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SHOP TALK

A round-up of supermarket news and gossip
The Sainsbury family’s influence on the giant supermarket group would appear to be as strong as ever. The founding family shareholders will not back Delta Two’s £10.6bn takeover bid unless the Qatari-backed fund has reached an agreement with the pension fund trustees. A formal offer is expected from Delta two at the time of going to press. The pension trustees and Delta Two are £750m apart in their calculation of the money required to fund the pension deficit.

The trustees look after 85,000 fund members and have £4.25bn in funds under management.

The head of Waitrose launched a scathing attack on Tesco, accusing its rival of being anti-competitive and of using its financial might to stamp out rivals. Mark Price, the md of Waitrose went on to say that the Competition Commission must take action to stop Britain being changed into “Tescoland”.

Sainsbury plans to halve the rental bill for its hq by moving to King’s Cross in 2011. Sainsbury’s is thought to pay £50/ft2, for its 330,000ft2 home. At King’s Cross, where it will occupy 250.000ft2 the bill is expected to be about £36/ft2.

Could Stuart Rose of Marks & Spencer be preparing to disrupt the £10.6bn sale of J Sainsbury? Some dealers encouraged the rumour. Others called it a “Friday Story.”

Marks and Spencer has been working to launch the store at Bournemouth with a green makeover. Some aspects of carbon efficiency includes air conditioning which cools air only to head height, recyclable cabinet shelves, use of natural sunlight and proximity light sensors.

Competition regulators are to crackdown on bully-boy tactics from Britain’s biggest supermarkets in their relationship with suppliers. City sources familiar with the Competition Commission inquiry also said it would look to strengthen the voluntary code of conduct between supermarkets and their suppliers.

Like-for-Like food sales at The Co-operative Group rose 5.2% in the 28 weeks to July 28, helped by new Truly Irresistible and Healthy living product ranges. The food stores gained 15% sales lift from refitted stores over the period.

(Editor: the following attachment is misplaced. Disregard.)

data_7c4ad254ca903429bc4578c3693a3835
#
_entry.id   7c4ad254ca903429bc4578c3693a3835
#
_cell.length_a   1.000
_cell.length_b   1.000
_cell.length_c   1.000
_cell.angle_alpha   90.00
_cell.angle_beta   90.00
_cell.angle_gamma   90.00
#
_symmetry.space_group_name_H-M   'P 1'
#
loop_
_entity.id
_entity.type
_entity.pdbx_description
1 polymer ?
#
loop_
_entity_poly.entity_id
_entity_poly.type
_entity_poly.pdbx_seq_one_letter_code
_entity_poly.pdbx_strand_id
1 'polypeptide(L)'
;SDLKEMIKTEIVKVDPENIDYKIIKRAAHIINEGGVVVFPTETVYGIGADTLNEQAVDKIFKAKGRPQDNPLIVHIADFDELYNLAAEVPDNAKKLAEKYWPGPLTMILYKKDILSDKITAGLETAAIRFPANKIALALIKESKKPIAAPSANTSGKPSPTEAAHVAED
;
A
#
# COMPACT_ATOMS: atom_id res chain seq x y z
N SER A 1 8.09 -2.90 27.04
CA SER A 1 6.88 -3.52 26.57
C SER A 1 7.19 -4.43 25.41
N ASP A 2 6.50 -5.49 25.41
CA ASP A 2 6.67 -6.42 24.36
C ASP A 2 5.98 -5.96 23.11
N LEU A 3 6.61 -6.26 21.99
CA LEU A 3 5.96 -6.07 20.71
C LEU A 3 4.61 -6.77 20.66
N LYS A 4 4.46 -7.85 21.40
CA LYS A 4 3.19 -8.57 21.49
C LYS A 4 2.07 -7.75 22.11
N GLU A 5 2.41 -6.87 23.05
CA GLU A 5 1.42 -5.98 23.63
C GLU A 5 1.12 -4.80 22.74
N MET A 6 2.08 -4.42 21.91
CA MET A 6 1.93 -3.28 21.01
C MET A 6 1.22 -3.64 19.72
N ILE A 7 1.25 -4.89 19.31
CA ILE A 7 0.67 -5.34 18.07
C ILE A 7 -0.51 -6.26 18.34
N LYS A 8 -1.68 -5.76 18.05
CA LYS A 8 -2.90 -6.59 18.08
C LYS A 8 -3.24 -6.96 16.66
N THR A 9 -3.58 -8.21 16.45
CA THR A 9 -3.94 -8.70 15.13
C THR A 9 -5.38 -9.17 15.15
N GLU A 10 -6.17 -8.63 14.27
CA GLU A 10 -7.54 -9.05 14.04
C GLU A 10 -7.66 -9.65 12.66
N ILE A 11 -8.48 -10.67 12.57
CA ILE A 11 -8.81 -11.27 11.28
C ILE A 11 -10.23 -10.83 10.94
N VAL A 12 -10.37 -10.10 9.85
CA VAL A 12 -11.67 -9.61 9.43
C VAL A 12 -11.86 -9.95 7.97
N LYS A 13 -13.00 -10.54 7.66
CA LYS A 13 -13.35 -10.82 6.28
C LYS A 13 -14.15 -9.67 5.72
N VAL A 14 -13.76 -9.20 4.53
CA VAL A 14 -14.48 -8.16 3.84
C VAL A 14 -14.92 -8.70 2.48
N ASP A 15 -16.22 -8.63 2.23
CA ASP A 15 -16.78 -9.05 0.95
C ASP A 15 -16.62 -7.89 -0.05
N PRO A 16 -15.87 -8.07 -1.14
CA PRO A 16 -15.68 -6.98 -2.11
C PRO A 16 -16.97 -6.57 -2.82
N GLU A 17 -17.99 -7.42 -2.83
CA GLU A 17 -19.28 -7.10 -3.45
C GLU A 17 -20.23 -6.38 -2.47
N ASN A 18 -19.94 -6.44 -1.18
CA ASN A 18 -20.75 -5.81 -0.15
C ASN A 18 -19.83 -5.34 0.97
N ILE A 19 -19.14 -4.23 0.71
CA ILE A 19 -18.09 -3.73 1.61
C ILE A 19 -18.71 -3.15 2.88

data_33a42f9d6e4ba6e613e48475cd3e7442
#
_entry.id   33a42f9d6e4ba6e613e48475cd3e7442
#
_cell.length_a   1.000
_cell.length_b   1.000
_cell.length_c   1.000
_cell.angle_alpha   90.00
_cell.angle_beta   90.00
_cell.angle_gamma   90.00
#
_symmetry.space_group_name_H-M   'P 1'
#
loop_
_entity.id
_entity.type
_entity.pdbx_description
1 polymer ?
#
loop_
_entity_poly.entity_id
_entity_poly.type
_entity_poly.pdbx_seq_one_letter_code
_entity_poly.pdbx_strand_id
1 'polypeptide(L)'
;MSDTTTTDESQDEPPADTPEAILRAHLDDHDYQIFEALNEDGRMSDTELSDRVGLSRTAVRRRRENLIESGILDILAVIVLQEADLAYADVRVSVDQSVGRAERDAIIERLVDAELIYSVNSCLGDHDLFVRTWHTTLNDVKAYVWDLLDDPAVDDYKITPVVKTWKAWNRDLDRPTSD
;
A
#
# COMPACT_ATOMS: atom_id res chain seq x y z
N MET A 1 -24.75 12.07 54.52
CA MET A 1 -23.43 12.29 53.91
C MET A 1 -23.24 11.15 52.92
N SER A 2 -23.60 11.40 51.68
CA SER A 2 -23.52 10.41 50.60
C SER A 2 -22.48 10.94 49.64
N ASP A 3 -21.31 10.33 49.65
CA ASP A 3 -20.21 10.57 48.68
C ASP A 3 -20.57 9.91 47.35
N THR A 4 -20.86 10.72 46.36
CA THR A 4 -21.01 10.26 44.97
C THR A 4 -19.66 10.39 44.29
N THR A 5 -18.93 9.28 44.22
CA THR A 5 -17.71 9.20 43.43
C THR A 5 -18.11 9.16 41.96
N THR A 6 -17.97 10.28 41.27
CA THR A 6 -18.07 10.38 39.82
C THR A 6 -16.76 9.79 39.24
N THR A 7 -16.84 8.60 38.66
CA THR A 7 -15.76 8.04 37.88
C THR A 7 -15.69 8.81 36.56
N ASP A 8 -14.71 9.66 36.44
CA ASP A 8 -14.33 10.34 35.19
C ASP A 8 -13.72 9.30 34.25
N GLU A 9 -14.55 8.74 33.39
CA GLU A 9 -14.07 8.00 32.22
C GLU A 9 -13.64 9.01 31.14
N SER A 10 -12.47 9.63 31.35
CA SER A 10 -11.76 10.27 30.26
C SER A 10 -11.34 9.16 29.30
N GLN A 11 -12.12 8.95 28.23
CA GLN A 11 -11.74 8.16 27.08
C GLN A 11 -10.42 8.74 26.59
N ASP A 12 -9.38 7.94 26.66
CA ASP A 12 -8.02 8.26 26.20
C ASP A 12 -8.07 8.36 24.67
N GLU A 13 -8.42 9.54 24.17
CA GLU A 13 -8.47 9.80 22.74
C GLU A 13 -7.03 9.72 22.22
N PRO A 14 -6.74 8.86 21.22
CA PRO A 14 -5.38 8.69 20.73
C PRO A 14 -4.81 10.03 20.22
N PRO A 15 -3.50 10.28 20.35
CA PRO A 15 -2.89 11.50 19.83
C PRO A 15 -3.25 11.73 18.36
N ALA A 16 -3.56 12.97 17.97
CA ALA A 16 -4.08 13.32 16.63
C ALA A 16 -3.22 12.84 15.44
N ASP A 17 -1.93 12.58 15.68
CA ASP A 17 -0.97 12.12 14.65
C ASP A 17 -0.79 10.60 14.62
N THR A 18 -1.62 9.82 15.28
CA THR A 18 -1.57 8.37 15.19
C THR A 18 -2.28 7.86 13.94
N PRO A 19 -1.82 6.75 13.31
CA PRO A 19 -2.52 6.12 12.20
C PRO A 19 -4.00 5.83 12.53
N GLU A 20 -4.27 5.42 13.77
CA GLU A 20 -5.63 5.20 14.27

It is 59 years since Karl and Theo Albrecht opened a no-frills grocery store amid post-war ruins in Essen, Germany. Now known as Aldi – after Albrecht Discount, it has gone on to be one of the fastest growing retailers in the world. In the UK, Aldi is opening at the rate of 50 a year as part of a plan to expand to 1500 stores from the current 400. Globally Aldi has more than 7,500 shops,turning over an estimated £30bn.

Other low cost supermarkets expanding in the UK include: Netto and Lidl having enjoyed a surge in popularity in recent years.

Wal-Mart has formed a partnership with the Carbon Disclosure Project to get suppliers to manage greenhouse gas emissions better. It will begin with a pilot group of seven products.

Tesco is intent on cracking America, but has chosen to replace staff with scanning machines which do not prove popular with customers.

Tucked away in a corner of Hampshire is “Branch 360 of Waitrose”- the codename for a 4,000-acre country estate owned by the supermarket. An hour from its hq in Bracknell, Waitrose operates a farm that supplies 27 tonnes of mushrooms and 5m litres of milk each week to its shelves, as well as flour, apples, honey and eggs.

Tesco is to start transporting freight along the Manchester Ship Canal, which it says will cut its carbon emissions by 80% because of the reduction in its road traffic.

Wal-Mart has announced plans to cut the prices of 15,000 items. As much as 40% of the packaging in an average household shopping basket cannot be recycled. A survey for Local Government Association also found that 5% of the contents were made up of packaging. Lidl had the heaviest packaging while Marks and Spencer had the lowest levels of wrapping that could be recycled. Asda was found to be the best performing with the lightest packaging, of which 70% was recyclable.

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